Tattling and correcting and children with Asperger’s
If you work with children on the autism spectrum, then you are aware of their motivation to order their social world by applying and imposing rules. If something does not seem right to them, many children with Asperger’s and other autism spectrum disorders will speak right up. Discerning when to refrain from correcting someone, or tattling on them, can be really tricky for them to learn. Many kids with ASD cannot easily predict how their social network might react to their pointing out repeatedly that “Robert does not like to be called Rob!” or tattling on peers on the playground because they called the teacher something naughty behind her back.
Years ago, I read a couple books by Jed Baker, PhD, in which he tackled the issue of tattling and correcting in an elegant manner. He created short rubrics to help kids on the autism spectrum to master the basics of these social skills. In my own experience, children seem to really appreciate having these social skills explained in this manner. In the downloads below, you will find the basic elements of his rubric, though I made some small changes.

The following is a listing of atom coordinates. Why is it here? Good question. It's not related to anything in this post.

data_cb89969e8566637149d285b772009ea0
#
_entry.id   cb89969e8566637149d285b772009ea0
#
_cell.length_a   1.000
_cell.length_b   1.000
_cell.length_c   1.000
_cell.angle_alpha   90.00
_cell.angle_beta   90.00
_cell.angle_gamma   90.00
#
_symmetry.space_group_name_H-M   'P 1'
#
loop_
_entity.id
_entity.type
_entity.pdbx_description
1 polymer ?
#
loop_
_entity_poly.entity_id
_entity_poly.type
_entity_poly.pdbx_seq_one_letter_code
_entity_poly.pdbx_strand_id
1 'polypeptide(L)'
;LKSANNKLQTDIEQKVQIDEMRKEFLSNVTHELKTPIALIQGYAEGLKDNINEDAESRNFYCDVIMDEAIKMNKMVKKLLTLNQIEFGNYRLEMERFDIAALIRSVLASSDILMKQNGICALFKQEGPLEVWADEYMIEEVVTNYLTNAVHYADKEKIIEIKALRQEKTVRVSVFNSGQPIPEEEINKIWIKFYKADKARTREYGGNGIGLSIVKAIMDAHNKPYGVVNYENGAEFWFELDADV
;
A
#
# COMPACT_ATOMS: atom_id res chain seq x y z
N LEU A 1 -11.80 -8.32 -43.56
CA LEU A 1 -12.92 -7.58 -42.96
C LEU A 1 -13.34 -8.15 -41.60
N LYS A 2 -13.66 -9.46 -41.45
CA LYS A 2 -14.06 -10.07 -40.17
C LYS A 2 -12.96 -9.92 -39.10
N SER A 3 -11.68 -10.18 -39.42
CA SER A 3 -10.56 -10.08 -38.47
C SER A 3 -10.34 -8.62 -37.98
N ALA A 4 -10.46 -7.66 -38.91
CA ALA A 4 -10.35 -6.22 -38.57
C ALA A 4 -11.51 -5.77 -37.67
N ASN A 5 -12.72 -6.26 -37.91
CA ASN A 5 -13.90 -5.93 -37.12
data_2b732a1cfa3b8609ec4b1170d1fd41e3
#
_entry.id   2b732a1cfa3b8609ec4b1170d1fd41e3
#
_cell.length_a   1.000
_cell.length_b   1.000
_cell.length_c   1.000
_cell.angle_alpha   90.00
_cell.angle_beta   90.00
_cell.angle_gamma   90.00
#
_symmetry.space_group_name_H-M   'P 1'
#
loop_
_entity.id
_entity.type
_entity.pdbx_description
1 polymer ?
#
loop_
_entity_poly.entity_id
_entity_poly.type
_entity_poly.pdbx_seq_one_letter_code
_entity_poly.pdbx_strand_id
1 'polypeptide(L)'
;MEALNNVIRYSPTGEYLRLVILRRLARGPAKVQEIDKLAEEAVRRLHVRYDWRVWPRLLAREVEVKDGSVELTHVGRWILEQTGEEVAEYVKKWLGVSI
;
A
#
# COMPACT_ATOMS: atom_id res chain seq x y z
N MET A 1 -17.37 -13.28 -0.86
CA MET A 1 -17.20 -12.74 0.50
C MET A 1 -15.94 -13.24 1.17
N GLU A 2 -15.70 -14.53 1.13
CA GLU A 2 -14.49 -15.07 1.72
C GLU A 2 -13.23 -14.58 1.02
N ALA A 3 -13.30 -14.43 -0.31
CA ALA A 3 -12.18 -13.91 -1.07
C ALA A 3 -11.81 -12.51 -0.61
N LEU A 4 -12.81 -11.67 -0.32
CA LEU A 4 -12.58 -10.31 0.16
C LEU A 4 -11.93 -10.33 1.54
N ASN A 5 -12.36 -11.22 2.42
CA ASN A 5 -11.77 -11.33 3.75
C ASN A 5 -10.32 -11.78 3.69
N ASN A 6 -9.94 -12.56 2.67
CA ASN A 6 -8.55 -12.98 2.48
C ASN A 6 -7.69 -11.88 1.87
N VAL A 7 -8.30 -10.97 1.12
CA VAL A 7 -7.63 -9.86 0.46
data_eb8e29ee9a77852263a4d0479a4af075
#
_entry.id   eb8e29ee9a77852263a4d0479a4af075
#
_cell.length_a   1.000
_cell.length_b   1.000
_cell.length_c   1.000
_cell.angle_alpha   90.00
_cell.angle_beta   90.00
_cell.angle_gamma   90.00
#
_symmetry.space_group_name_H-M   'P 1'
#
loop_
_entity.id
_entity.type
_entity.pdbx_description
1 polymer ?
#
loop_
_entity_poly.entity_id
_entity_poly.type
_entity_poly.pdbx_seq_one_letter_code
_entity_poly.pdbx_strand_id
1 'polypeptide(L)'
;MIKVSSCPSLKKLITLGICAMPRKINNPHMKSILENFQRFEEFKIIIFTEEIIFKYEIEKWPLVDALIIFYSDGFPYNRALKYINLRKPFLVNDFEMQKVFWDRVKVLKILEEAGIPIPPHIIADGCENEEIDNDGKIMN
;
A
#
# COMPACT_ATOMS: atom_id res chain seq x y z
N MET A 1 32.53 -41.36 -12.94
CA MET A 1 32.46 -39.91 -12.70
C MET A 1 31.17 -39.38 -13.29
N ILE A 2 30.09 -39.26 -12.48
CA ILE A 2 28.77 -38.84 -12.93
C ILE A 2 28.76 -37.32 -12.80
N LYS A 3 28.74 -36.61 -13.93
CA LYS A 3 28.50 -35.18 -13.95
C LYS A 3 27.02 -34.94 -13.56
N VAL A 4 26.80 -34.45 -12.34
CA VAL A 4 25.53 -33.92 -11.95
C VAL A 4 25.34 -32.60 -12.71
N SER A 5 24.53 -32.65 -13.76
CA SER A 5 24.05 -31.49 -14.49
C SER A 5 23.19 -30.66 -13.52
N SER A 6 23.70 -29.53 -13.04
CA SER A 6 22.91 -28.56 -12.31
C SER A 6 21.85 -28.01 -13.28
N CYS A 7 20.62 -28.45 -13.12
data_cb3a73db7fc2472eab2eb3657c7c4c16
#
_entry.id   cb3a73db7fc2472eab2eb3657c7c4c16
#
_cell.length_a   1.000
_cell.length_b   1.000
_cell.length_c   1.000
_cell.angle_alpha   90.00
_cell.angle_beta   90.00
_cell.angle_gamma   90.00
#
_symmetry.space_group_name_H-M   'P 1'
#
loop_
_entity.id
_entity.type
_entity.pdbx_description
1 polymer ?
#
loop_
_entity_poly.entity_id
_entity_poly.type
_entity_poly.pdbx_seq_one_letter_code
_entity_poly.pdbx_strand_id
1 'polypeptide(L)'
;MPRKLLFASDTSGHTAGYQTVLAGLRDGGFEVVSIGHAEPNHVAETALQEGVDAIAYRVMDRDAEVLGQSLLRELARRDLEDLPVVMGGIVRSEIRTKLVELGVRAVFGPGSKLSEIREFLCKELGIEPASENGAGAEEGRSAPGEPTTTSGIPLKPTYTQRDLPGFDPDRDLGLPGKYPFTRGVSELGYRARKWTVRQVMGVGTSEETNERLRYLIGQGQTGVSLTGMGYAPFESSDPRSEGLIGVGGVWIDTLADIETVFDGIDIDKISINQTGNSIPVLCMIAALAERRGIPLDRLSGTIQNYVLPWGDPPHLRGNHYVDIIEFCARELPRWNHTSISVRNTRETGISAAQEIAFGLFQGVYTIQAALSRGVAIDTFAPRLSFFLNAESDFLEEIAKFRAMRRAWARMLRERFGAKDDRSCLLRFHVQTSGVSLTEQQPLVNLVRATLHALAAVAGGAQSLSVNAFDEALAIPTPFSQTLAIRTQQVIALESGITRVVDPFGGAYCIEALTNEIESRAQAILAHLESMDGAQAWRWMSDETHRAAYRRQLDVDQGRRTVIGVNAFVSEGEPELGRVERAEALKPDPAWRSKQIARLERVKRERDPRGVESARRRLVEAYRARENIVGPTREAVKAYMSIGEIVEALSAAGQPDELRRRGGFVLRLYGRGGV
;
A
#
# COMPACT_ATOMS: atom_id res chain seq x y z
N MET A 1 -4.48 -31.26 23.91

How to use the Tattling and Correcting Cards:
When you use these cards and teach this social skill to kids on the spectrum, I suggest:
*Post the tattling and correcting rubrics prominently, and refer to them often
*Use a chalk board or dry erase board to create thought bubbles often, for the purpose of showing how other people respond to overly frank and candid correction statements and tattling
*Do “Flawed Adult Role Plays.” This means that you play the role of someone who is overzealous or indiscreet in pointing out a fault or reporting on someone else’s rule infraction. Then, ask the children to use the posted Correcting and Tattling rules to point out your problems.
*Plant specific cards in the deck which have particular relevance to the children you are assisting. Remove cards that seem irrelevant or incongruent with the age of the kids with ASD you are working with.
*Just use the panels, and not the cards, if you like. The panels are good to put on the wall if you have issues with tattling in your classroom. Right below here is a picture showing the panels alone without the cards.
How to make the cards and other materials:
FOLLOW THE FOLLOWING LINK TO THE PDF DOWNLOAD PAGE
In case you prefer to “show” this activity, rather than printing it and cutting it out, here is a PowerPoint version:
I enjoyed creating these illustrated cards. I hope you enjoy using them.
Joel Shaul, LCSW